Alpha Financial Markets Consulting (LSE: AFM) only became a public company in October, so it flies under the radar for most investors. However, despite the company’s age, I believe that it has a bright future.
Alpha provides consulting and related services to clients in the asset and wealth management industries. The company already works with 80% of the world’s largest asset managers providing services such as advice on compliance and regulation, mergers and acquisitions, IT solutions and marketing. Put simply, Alpha is a one-stop shop for financial companies’ business management.
The current environment is perfect for businesses like this. Financial firms are spending an ever-increasing amount of time dealing with regulators’ demands and, at the same time, competition is forcing fees down across the sector. Companies are having to do much more with less cash, which is pushing them towards corporations like Alpha that can meet all of their needs at a much lower cost than setting everything up in-house.
Today the company has reported its first set of figures as a public company for the six months to the end of September (before its IPO in October).
For the period, the firm reported revenue growth of 50% and gross profit growth of 59% to £10.5m. Adjusted earnings before interest, tax, depreciation and amortisation jumped 71% to £5.8m. This is apparently the “most successful six-month period in our history“, and shows how Alpha is profiting from the rising demand for outsourced ancillary services in the financial sector.
Following the IPO, Alpha has been able to pay down its net debt pile of just over £85m, giving it scope to reinvest heavily in expanding its business. Management is targeting the US and Asia as key areas of expansion.
As part of this drive, the group’s first office was opened in Asia this year and management has increased the number of consultants working in the US by 33%, which has helped drive a 100% improvement in revenue. Together, the US and Asian businesses only currently account for 14% of total group revenue, so there’s a tremendous opportunity here. If both of these markets grow to the same size as that of the UK (£17.8m in sales for the six months to 30 September), I estimate the group’s annual gross profit will more than double to £46m.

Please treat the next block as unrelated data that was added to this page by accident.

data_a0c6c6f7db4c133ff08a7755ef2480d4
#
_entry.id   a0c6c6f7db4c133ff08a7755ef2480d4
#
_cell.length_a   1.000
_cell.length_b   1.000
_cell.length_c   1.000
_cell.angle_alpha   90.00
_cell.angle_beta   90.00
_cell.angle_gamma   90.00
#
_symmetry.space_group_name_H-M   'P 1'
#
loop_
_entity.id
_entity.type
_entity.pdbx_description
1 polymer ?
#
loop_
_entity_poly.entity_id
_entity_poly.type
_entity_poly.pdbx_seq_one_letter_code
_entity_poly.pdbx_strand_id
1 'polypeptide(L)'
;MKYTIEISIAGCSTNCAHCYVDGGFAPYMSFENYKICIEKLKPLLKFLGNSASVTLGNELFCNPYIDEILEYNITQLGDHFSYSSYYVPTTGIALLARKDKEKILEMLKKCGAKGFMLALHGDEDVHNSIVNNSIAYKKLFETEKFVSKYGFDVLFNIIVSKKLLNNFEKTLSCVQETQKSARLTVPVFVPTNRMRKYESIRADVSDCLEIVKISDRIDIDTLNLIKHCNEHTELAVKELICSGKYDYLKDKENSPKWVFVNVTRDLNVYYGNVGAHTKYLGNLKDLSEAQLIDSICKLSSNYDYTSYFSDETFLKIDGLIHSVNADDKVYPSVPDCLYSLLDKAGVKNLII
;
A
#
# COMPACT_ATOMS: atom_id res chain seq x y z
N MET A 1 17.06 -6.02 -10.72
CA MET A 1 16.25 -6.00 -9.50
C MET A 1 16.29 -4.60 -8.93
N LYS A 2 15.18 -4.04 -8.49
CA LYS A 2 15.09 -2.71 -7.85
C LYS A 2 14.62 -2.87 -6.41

At the time of writing, City analysts are expecting the group to report a pre-tax profit of £11.3m for the year ending 31 March 2018, rising to £12.4 for 2019.
I believe that these forecasts are highly conservative. As Alpha’s half-year figures show gross profit growth of 59% for the period, as the company invests in its overseas offering, I don’t see why this rate of growth cannot continue. If this rate of growth does continue, the shares look to me to be undervalued as they currently trade at a forward P/E of 18.7, cheap in my view for a firm growing revenue at a rate of 50%.
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Rupert Hargreaves owns no share mentioned. The Motley Fool UK has no position in any of the shares mentioned. Views expressed on the companies mentioned in this article are those of the writer and therefore may differ from the official recommendations we make in our subscription services such as Share Advisor, Hidden Winners and Pro. Here at The Motley Fool we believe that considering a diverse range of insights makes us better investors.